First of all I want to get across that I find nothing wrong in the Squirrel design and it most likely will fly perfectly well built stock per the instructions. I have been trying to go for a record duration flight with my Squirrel planes and have been putting in almost 1000 turns into the rubber motor by using a winder. There are a couple of things I have noticed after repeated flights like this.
The physics of the rubber motor is that most of the torque is released in the first few seconds and then it tapers off quickly. If you have ever seen the lift equation for flight, you know that the velocity component is squared. What this means is with the initial burst of speed as you launch your Squirrel model there is excess lift and it will most likely climb very steep. So much so that it is almost vertical and hanging on the propeller, the plane can do some crazy gyrations at this point but recovers and continues flying.
To improve on this I have been experimenting with more “downthrust” which means moving the angle of the propeller shaft at an angle downwards. This technique has been used in model planes for a long time of all types of propulsion, not just rubber power. The beauty of this is that the force pulling the nose downward is greater when the thrust is greatest which is exactly what is needed. The plastic propeller nose pieces that are included with planes like the Squirrel have some downthrust built-in but I think more might be required. There was enough play in the motor stick that I just glued the plastic to the balsa with the prop shaft headed down. It would be better to shim this down from above and experiment with varying degrees of downthrust.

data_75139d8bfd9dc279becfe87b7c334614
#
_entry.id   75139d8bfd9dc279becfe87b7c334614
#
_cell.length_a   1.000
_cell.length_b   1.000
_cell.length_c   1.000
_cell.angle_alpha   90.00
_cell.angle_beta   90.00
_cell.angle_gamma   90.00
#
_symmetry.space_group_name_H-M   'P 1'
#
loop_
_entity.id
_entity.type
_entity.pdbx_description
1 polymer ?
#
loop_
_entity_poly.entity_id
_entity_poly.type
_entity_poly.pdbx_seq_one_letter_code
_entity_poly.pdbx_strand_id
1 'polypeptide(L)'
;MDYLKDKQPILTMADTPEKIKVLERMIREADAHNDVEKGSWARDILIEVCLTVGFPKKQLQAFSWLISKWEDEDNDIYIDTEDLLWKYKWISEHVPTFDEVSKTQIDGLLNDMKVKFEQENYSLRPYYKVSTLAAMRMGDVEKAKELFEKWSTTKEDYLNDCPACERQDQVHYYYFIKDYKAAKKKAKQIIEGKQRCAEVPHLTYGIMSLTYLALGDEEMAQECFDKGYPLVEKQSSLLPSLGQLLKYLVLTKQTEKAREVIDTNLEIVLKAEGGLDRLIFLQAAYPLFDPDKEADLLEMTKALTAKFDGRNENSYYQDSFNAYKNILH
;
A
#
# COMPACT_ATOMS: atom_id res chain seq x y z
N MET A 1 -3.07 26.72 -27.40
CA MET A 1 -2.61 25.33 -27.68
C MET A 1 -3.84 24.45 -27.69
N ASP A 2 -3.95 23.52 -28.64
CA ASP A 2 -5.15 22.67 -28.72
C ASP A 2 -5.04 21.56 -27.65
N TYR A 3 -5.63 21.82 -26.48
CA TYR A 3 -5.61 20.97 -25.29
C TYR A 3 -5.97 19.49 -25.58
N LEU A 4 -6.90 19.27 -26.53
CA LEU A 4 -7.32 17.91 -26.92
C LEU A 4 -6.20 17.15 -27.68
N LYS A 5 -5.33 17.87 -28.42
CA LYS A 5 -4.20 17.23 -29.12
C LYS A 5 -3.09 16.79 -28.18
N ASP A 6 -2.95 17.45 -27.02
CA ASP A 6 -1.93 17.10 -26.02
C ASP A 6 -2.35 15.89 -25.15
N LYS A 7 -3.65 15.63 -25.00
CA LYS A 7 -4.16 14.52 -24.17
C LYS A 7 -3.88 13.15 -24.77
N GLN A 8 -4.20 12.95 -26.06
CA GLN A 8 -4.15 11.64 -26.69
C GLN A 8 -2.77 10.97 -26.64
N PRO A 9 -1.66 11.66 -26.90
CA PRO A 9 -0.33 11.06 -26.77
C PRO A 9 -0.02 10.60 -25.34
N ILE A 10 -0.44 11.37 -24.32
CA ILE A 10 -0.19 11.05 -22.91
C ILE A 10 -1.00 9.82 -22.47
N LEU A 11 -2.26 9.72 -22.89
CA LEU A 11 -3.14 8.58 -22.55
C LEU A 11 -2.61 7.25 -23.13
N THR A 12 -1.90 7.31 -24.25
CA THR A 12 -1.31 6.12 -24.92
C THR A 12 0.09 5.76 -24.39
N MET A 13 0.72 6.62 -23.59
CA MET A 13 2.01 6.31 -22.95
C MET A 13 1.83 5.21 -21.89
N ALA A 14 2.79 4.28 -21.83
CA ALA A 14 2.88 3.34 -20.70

After many flights on some of my Squirrel planes I have noticed the tissue had a tendency to tear on the winglets leading edge. Not sure if this was from repeatedly crashing into an obstacle or if the edge of the tissue starts to flutter. The fix I have been experimenting with is to leave an extra border of tissue on the winglet , putting glue in this area, and then folding it over to create an edge of double covering. I also did this on the trailing edge of the stabilizer too.
I hope this article gives people a couple of ideas to experiment with; I really need to experiment further with this and give better explanations. It would be nice to know just how many degrees of downthrust is optimum. That I do not know and it could vary between planes. My technique for folding the edges could be refined also.